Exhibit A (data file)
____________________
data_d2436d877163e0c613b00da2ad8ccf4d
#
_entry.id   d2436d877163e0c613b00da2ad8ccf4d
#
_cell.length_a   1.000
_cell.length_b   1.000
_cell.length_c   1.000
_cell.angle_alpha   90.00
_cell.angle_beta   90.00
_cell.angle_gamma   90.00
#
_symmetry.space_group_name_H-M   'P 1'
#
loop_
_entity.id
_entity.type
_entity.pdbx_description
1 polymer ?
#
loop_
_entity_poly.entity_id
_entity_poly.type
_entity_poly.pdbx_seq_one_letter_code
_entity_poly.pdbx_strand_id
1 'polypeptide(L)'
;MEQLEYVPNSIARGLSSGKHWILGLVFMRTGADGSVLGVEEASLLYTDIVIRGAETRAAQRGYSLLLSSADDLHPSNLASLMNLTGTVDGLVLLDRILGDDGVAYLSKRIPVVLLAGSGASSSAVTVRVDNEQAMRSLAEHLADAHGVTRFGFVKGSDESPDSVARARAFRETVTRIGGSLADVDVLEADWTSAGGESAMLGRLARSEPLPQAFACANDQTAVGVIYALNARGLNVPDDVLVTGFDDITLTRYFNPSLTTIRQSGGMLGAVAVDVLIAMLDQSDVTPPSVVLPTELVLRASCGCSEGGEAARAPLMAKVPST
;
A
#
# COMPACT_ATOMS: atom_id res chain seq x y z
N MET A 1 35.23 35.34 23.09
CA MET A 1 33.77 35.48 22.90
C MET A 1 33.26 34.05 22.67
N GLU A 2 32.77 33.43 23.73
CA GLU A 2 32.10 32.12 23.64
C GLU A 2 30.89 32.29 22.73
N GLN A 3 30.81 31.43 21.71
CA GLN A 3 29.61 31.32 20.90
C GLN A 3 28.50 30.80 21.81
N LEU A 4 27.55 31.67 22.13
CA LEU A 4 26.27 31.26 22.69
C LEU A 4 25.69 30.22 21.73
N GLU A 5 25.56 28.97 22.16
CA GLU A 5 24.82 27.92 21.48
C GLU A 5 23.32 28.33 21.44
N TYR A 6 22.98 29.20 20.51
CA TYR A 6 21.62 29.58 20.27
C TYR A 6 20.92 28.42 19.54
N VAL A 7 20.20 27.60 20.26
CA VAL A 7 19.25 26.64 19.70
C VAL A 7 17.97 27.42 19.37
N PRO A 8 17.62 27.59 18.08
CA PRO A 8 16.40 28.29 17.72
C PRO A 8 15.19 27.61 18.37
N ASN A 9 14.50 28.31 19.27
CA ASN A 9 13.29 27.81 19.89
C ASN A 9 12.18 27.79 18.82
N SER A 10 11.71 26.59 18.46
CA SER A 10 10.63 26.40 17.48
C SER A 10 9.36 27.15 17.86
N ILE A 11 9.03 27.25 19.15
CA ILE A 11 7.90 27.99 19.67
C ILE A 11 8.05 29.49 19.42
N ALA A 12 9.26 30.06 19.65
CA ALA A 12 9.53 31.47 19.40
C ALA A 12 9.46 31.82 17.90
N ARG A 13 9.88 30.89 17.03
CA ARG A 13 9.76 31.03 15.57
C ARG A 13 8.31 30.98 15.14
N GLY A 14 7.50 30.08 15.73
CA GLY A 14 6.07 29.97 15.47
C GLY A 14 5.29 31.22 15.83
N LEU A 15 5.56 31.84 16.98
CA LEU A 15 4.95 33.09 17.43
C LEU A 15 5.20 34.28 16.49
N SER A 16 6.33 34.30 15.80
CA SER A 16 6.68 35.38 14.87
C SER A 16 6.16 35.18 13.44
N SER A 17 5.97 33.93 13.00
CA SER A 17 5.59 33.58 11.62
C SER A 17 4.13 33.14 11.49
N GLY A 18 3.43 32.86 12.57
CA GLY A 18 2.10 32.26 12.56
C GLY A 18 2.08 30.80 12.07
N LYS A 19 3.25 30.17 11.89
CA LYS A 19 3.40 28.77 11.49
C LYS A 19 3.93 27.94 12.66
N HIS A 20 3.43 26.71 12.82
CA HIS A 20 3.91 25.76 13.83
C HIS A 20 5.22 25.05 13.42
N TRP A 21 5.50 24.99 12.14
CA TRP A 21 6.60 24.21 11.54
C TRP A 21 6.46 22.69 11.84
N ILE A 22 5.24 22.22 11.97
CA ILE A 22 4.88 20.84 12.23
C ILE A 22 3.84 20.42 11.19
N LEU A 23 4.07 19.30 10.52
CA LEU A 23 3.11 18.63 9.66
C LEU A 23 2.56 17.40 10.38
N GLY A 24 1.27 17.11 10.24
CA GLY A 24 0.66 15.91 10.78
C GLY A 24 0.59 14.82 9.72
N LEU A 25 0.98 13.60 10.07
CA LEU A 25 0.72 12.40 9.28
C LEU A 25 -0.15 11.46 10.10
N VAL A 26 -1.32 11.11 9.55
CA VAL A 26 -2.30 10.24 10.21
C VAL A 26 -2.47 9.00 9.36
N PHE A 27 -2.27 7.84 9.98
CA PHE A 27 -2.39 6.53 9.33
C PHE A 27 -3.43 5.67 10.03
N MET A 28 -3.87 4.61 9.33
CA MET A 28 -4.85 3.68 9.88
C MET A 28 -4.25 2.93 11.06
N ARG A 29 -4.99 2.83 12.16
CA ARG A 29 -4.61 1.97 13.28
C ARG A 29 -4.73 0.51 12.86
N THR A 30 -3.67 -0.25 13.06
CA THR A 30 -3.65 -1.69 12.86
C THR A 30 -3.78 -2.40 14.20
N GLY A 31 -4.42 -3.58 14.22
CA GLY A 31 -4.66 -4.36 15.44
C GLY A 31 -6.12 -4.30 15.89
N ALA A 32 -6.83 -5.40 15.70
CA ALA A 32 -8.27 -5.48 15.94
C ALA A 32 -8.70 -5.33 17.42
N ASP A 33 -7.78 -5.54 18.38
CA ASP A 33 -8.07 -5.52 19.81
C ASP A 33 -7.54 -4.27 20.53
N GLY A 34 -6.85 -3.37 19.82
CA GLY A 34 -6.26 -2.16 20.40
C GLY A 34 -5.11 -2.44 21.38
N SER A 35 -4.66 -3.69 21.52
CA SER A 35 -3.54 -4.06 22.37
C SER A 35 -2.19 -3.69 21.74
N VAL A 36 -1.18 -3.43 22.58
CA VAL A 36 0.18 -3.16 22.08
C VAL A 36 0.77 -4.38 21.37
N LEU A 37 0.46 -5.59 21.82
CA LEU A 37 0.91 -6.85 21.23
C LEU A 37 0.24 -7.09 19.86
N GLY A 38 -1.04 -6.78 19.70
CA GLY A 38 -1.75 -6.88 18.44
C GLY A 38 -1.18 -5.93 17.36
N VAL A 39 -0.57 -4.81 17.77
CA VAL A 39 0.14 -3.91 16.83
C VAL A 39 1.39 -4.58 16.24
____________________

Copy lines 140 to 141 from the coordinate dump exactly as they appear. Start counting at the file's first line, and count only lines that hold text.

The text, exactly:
CA LEU A 37 0.91 -6.85 21.23
C LEU A 37 0.24 -7.09 19.86